The ceramic traditions of Vietnam, which date back to the first century AD, were strongly influenced by those of its omnipresent northern neighbour, China. The so-called 'golden age' of Vietnam - the Ly and Tran dynasties - commenced with Vietnam's independence from China. During a subsequent and short-lived Chinese incursion in the fifteenth century, the great innovation of blue and white porcelain came to Vietnam with migrant potters from the north. Characteristic of the Vietnamese style is the unglazed rim, suggesting that it was fired upside down, and the speckled grey-blue colour of the painted design. The design - a crane amid bamboo and pine (traditional symbols of longevity), with scrolling floral motifs - also echoes the Chinese style.
Art Gallery Handbook, 1999. pg. 299.
Large dish with a central medallion depicting a crane with pine and bamboo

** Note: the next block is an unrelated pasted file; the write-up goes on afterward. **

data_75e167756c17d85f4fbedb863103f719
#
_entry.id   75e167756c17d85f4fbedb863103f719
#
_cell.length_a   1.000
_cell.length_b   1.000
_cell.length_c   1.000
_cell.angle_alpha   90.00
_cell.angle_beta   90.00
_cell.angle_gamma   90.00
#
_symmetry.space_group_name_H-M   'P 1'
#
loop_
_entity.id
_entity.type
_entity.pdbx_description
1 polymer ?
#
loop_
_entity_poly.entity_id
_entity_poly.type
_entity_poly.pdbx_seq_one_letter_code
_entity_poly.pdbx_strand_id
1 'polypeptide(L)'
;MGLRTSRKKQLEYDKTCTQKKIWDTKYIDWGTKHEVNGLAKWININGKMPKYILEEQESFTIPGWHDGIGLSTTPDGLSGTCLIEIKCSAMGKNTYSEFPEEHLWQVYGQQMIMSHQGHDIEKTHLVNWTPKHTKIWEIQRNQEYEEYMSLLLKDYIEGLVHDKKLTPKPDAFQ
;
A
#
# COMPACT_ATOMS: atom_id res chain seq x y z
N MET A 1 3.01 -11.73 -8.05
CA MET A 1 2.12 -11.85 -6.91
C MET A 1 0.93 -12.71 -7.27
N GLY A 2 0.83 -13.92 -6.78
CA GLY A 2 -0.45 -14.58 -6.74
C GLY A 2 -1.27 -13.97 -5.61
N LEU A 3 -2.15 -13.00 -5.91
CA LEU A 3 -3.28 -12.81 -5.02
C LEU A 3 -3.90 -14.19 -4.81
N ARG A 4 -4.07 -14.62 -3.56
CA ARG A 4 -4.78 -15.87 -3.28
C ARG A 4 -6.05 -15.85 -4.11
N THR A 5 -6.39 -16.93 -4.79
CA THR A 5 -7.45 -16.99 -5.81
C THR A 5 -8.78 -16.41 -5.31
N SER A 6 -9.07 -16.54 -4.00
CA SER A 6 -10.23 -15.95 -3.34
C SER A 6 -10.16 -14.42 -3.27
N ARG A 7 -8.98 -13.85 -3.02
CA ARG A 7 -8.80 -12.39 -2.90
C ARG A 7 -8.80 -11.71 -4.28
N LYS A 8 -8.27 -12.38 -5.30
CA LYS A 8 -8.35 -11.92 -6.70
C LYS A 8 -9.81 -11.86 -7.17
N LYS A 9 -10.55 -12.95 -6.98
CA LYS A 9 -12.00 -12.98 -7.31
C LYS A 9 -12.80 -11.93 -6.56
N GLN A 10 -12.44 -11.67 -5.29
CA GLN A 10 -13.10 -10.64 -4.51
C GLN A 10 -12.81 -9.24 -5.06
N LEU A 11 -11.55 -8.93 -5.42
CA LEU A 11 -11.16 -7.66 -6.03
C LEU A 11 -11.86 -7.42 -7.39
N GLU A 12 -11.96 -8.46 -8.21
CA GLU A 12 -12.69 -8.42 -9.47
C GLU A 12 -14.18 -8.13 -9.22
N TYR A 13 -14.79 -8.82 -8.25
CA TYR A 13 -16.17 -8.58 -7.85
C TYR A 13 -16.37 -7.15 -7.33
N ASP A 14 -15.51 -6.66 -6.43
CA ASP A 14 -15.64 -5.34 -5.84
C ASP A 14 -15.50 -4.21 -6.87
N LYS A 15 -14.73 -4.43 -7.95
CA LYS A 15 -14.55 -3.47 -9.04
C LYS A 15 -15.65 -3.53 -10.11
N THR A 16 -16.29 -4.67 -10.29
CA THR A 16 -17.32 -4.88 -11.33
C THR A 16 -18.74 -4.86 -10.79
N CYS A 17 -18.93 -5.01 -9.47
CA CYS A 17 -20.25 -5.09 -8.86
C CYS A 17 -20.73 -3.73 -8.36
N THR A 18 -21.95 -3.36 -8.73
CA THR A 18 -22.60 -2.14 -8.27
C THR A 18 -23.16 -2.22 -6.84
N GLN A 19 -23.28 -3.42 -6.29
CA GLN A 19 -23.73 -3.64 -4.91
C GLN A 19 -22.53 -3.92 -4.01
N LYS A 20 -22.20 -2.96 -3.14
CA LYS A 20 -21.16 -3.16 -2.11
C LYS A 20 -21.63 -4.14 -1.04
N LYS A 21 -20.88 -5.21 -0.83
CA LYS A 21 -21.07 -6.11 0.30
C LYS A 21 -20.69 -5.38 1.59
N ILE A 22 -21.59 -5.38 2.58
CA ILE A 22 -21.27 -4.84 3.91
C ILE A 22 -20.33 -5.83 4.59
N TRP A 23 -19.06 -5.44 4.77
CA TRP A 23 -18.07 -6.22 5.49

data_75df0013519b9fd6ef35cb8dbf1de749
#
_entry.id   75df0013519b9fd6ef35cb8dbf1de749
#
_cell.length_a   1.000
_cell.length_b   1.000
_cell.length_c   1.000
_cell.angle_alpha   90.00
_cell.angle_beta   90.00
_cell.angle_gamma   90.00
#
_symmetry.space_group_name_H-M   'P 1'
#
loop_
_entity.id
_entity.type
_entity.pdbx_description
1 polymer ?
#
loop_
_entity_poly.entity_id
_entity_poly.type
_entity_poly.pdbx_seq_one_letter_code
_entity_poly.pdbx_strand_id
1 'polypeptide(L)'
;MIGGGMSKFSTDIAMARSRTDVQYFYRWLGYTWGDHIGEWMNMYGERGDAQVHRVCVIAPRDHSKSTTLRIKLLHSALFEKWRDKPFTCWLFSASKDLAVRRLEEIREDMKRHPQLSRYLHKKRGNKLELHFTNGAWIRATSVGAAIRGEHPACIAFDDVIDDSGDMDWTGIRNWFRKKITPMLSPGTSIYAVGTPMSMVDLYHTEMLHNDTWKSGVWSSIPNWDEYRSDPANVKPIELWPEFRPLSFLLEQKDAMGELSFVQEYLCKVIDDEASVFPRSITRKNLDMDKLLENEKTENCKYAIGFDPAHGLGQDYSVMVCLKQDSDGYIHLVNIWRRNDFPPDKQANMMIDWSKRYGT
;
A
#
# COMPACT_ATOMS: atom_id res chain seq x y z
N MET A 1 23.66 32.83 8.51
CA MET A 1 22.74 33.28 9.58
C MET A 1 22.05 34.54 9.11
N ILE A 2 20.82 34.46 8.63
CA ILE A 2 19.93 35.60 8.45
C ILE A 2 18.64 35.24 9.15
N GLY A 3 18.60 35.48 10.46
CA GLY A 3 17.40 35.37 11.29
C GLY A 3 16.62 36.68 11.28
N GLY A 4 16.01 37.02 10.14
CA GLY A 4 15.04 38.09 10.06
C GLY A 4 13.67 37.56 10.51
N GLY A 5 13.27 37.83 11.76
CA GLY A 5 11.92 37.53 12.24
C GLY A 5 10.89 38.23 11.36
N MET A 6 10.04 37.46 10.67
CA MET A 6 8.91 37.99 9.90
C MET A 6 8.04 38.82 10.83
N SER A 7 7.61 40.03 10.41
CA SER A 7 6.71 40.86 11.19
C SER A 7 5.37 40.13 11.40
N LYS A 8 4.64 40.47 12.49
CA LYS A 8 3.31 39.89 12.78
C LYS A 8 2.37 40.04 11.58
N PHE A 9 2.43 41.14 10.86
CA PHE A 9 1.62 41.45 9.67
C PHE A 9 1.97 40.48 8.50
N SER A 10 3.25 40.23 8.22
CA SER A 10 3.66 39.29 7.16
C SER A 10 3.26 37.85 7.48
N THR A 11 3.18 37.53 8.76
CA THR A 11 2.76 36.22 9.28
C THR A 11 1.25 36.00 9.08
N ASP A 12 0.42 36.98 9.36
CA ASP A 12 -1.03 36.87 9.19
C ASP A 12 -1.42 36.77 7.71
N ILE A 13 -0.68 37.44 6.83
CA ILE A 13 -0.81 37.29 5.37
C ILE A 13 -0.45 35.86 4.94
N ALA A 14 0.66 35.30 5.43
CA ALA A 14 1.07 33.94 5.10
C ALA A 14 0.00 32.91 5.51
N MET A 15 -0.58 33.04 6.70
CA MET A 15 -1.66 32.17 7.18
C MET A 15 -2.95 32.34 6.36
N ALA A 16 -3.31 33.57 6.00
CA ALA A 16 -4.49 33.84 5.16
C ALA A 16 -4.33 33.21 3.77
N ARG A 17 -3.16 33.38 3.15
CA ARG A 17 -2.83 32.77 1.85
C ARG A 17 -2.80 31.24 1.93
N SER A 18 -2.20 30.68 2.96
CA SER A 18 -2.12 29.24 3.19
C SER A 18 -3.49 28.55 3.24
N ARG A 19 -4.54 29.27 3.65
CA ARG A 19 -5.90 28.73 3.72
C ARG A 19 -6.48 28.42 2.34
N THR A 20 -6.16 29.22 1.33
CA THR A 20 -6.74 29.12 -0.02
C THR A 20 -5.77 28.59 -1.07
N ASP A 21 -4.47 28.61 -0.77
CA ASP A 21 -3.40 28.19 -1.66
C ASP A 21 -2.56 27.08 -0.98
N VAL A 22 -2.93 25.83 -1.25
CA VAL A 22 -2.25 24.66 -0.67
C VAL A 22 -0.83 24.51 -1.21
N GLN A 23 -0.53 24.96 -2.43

Le dynasty circa 1420 - 1787 → Viet Nam
porcelain with underglaze blue decoration
8.0 x 38.0 cm
Signature & date
Not signed. Not dated.
Not on display
Where the work was made
Referenced in 6 publications
Amber Daines, Look, 'Trade Ceramics', pg. 20-21, Sydney, Jun 2004, 20 (colour illus.), 21.
Terry Ingram., Arts of Asia, 'Christie's Melbourne: The Brake-Lau-Eckermann Southeast Asian Collection in September', Nov 1990-Dec 1990, 151 (illus.).
Bruce James, Art Gallery of New South Wales handbook, 'Asian Collection: South-East Asia', pg. 298-301, Sydney, 1999, 299 (colour illus.).
Jackie Menzies, AGNSW Collections, 'Asian Art - India, South-East Asia, China, Tibet, Korea, Japan', pg. 173-228, Sydney, 1994, 184 (colour illus.).
The Asian Collections Art Gallery of New South Wales, Sydney, 2003, 303 (colour illus.).
Christie's Melbourne: "The Brake-lau-Eckermann Collection of South East Asian Ceramics, Textiles and Works of Art", Melbourne, Sep 1990, 15 (illus.).